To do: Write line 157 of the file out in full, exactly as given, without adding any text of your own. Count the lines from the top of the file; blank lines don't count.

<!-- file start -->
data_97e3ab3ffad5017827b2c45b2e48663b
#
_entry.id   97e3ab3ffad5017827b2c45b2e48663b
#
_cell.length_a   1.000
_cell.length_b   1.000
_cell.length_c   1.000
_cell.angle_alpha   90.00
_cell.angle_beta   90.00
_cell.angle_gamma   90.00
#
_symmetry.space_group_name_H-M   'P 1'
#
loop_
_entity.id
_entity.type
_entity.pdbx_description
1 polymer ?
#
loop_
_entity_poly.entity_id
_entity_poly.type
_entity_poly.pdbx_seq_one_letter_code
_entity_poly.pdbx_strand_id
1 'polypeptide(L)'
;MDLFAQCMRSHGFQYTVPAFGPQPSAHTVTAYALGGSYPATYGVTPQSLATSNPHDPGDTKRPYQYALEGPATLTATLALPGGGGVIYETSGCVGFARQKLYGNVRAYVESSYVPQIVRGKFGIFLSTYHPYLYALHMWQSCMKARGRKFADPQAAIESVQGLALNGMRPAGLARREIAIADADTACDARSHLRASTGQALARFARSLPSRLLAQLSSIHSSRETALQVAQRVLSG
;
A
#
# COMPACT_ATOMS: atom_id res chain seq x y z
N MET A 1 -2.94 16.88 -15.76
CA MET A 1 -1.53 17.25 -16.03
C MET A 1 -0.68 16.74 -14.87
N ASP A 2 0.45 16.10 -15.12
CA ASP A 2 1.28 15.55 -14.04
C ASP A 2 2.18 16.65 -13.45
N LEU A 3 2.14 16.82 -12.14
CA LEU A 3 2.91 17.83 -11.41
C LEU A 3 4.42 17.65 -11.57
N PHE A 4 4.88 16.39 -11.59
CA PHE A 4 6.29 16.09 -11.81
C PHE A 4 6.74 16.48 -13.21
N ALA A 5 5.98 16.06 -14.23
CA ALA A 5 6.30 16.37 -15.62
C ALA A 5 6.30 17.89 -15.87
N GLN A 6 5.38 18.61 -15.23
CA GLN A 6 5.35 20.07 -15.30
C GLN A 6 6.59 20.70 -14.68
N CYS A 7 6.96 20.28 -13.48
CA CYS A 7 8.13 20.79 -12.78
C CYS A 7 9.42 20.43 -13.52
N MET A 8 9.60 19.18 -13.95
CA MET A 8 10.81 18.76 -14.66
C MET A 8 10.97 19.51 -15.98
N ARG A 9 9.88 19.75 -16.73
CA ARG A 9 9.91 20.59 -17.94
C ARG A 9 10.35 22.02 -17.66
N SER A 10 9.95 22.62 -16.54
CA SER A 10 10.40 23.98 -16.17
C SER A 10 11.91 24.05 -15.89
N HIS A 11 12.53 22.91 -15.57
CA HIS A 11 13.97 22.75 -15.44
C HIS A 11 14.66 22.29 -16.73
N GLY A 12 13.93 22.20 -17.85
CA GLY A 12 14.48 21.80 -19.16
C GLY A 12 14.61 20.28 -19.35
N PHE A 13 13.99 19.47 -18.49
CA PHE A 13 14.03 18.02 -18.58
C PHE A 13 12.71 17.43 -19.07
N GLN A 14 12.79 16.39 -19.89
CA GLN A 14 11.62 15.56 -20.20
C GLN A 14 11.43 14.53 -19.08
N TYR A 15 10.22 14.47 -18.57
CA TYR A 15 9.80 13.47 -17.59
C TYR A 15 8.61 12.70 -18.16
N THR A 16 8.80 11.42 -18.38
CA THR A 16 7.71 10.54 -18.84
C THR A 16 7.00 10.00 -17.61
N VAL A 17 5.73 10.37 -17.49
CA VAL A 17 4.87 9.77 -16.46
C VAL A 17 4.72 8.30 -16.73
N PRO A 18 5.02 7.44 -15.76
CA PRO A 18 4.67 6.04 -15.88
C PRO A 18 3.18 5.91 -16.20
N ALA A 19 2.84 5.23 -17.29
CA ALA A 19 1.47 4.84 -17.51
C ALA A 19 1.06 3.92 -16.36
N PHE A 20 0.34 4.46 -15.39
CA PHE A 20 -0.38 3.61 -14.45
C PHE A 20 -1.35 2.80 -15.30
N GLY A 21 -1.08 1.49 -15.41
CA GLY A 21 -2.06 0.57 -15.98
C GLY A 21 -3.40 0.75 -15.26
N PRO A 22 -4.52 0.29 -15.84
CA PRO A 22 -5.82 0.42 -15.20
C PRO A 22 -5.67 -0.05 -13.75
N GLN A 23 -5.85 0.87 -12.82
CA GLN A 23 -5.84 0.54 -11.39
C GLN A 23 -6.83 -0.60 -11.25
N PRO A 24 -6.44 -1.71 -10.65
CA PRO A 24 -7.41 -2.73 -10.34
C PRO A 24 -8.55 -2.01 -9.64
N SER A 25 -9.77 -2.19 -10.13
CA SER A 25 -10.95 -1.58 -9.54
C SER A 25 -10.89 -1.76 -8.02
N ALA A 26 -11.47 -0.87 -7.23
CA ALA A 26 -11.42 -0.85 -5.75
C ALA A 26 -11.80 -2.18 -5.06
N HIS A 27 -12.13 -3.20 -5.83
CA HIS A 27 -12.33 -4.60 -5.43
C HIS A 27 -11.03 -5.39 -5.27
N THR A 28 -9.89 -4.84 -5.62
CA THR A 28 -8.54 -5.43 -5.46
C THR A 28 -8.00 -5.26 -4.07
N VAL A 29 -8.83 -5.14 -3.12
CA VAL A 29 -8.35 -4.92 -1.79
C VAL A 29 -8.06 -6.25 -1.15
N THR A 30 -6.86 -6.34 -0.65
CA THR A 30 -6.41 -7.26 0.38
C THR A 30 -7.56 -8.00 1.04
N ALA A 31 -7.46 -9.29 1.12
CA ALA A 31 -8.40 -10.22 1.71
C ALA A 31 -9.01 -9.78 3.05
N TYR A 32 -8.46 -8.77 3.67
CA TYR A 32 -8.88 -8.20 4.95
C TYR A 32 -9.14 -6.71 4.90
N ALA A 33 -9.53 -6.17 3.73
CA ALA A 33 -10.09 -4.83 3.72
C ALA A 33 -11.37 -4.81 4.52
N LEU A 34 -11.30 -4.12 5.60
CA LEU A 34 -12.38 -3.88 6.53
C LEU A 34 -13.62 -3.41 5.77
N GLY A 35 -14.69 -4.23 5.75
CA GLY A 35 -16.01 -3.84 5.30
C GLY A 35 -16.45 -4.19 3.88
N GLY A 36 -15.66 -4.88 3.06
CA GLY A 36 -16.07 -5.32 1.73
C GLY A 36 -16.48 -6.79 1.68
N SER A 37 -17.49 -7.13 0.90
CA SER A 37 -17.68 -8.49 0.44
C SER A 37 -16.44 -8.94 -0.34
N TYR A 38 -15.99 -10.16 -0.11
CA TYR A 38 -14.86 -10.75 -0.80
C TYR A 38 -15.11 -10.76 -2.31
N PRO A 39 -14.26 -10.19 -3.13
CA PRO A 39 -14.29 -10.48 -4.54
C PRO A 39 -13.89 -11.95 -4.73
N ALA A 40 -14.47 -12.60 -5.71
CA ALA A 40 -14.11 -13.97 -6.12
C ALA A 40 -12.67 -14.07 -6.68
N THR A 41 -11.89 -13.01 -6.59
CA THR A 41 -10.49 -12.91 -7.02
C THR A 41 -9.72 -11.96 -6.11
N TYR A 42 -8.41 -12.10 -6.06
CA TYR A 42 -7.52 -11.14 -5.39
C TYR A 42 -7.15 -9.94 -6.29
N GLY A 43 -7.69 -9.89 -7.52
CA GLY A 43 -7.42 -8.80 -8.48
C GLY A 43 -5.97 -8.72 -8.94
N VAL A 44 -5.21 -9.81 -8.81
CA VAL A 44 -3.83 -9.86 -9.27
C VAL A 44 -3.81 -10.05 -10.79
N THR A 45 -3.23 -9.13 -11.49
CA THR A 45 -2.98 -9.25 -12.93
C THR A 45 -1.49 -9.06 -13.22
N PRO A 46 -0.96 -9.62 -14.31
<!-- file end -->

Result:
N GLY A 43 -7.69 -9.89 -7.52